I know Van Lathan from his Ringer podcasts, Higher Learning and Ringer-Verse. When I saw that he published a book earlier this year about his relationship with his body I thought, yes – let’s read that. What I got was a cultural critique of the unspoken things that keep us from maintaining good health in America right now. So much of the way in which the systems around us fail us forms the bedrock of this book, but its Lathan’s way of exploring the larger ideas through scenes about his own health journey as a Black man which was fundamental to why I wanted to read a book by this author. This is a personal story that lets the reader in, but it takes someone used to sharing their stories to create that space in crisp, easy to read chapters. Oh, and Lathan’s signature humor is on full display, right next to his candid discussions of his mental health journey (cw: suicidal ideation).
Like many of us in 2020 Lathan found himself suddenly he was surrounded by carbs galore, binging everything, feeling non‑stop exhaustion, and crippling waves of anxiety and depression. Fat, Crazy, and Tired explores the reasons behind our unending physical and mental health battles, identifies the causes of it (family, neighborhood, cultural history, family pressure, food availability, etc.) and the way that poverty and social inequality in turn influences how we deal with weight via family, influence, wealth and our own access to healthcare. Lathan grounds it all in his personal journey, taking his readers back to his southern upbringing in Baton Rouge, his time at TMZ and how it overshadowed his identity, and how he manages now.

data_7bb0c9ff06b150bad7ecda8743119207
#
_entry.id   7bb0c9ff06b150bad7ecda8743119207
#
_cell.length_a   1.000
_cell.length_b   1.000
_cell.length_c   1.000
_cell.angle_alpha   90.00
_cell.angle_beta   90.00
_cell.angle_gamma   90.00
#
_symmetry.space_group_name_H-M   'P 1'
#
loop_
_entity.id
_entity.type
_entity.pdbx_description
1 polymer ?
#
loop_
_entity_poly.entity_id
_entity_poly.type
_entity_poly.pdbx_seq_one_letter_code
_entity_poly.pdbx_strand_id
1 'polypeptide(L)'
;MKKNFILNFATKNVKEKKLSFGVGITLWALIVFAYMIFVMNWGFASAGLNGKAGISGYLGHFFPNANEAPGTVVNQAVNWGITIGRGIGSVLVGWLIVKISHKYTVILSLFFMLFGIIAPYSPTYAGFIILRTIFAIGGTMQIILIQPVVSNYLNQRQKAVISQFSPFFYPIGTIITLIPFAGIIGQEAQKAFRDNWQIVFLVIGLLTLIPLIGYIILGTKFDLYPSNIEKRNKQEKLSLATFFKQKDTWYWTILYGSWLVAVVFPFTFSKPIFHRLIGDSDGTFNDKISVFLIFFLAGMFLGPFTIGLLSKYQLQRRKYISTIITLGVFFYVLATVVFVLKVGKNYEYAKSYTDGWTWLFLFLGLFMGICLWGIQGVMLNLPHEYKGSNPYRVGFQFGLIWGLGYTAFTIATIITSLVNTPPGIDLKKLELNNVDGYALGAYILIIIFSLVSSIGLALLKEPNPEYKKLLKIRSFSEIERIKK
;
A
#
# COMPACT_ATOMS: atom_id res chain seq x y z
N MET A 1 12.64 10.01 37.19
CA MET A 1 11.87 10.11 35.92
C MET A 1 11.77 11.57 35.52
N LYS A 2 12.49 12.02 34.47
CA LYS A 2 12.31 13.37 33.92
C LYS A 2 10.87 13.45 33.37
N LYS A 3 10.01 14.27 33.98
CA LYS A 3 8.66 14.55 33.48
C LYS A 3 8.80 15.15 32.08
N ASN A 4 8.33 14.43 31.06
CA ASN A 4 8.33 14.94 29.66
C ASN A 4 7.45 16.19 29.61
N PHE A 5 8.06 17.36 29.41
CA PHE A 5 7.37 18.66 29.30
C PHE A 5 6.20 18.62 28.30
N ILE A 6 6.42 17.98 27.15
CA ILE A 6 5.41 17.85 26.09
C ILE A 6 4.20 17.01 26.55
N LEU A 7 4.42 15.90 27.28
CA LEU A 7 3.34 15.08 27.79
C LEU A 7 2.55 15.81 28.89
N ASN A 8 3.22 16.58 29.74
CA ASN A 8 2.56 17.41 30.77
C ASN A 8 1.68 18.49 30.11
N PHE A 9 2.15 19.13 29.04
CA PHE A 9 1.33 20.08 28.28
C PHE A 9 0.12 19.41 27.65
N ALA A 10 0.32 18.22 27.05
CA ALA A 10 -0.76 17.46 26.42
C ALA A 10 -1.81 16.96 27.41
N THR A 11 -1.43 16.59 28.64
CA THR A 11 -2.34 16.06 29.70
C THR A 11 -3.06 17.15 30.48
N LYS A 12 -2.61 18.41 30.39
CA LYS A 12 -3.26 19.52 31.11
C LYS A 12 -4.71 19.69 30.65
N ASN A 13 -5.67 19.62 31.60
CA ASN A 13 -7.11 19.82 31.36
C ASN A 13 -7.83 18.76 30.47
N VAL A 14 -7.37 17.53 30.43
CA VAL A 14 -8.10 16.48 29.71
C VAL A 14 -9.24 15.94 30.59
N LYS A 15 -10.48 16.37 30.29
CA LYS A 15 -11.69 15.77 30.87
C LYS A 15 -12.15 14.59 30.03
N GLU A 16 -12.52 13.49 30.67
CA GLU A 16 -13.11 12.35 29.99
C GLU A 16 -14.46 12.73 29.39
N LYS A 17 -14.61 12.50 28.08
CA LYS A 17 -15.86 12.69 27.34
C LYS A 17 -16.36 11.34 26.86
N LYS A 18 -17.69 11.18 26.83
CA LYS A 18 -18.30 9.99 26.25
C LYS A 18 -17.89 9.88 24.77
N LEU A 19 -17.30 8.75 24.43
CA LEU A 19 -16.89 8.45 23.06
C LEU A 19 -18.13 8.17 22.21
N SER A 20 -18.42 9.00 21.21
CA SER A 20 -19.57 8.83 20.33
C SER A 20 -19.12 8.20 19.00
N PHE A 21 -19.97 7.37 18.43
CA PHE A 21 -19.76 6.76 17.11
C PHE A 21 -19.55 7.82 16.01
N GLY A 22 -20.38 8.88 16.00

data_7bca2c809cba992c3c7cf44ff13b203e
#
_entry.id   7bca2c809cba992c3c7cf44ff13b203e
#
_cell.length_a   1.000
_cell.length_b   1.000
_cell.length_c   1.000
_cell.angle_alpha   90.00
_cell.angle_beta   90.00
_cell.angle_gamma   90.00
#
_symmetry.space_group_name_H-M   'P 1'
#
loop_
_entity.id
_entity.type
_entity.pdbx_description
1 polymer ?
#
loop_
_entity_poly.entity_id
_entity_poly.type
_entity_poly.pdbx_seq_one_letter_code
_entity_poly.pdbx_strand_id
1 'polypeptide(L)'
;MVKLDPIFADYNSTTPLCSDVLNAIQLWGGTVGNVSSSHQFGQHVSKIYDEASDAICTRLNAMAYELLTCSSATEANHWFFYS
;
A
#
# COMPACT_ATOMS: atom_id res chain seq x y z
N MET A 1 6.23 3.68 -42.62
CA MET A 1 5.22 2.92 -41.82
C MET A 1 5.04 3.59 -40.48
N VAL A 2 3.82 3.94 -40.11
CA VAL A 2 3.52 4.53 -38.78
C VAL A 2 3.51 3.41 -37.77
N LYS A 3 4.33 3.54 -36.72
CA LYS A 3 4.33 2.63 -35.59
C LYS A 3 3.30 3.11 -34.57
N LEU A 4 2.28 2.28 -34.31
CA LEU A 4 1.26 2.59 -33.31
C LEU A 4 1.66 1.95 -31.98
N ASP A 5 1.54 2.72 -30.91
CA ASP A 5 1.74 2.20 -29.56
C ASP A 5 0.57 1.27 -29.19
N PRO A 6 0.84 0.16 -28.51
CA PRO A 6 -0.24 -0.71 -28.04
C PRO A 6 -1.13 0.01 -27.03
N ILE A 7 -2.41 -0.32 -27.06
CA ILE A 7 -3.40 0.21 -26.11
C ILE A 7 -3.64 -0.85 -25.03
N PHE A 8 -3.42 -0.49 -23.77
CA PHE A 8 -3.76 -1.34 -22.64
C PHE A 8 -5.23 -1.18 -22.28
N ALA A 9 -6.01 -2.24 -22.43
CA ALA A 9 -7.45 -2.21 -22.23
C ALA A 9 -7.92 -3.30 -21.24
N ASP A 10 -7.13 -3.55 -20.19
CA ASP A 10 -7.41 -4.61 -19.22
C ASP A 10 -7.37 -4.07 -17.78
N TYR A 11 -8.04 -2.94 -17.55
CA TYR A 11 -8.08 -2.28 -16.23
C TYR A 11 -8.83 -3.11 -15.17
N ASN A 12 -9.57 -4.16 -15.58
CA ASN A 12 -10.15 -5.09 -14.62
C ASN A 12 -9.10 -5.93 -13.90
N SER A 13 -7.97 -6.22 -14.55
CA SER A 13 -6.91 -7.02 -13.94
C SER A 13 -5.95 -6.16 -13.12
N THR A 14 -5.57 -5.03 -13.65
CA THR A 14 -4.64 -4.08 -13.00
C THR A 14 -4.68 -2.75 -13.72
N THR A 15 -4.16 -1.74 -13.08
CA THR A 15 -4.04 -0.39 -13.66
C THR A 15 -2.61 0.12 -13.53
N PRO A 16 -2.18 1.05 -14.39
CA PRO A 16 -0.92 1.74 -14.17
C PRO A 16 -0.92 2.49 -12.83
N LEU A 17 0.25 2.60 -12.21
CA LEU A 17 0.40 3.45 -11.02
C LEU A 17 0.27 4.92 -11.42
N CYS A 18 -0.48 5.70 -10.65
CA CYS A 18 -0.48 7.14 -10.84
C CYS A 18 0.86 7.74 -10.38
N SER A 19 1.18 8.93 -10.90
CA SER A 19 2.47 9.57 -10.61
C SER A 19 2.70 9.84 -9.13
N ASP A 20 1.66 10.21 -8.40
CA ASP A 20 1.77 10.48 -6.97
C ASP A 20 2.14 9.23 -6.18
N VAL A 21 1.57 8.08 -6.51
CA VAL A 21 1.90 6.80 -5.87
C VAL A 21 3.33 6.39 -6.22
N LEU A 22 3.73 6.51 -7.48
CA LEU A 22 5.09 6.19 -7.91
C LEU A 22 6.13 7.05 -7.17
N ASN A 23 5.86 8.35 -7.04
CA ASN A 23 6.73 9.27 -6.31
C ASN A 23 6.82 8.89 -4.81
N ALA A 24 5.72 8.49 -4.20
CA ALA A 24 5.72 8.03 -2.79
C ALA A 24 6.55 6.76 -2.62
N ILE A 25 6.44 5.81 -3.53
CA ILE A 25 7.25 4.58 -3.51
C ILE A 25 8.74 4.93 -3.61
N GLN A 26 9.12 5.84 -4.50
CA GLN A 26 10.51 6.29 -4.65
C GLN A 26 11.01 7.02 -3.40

At the end of the day Lathan is concerned with sharing what he learned along the way – that its better to be happier and healthier at whatever level you are able to achieve without being mean to yourself to get there.
3.5 rounding up
Bingo Square: Bodies (this book is all about our bodies, but most specifically Lathan’s relationship with his own).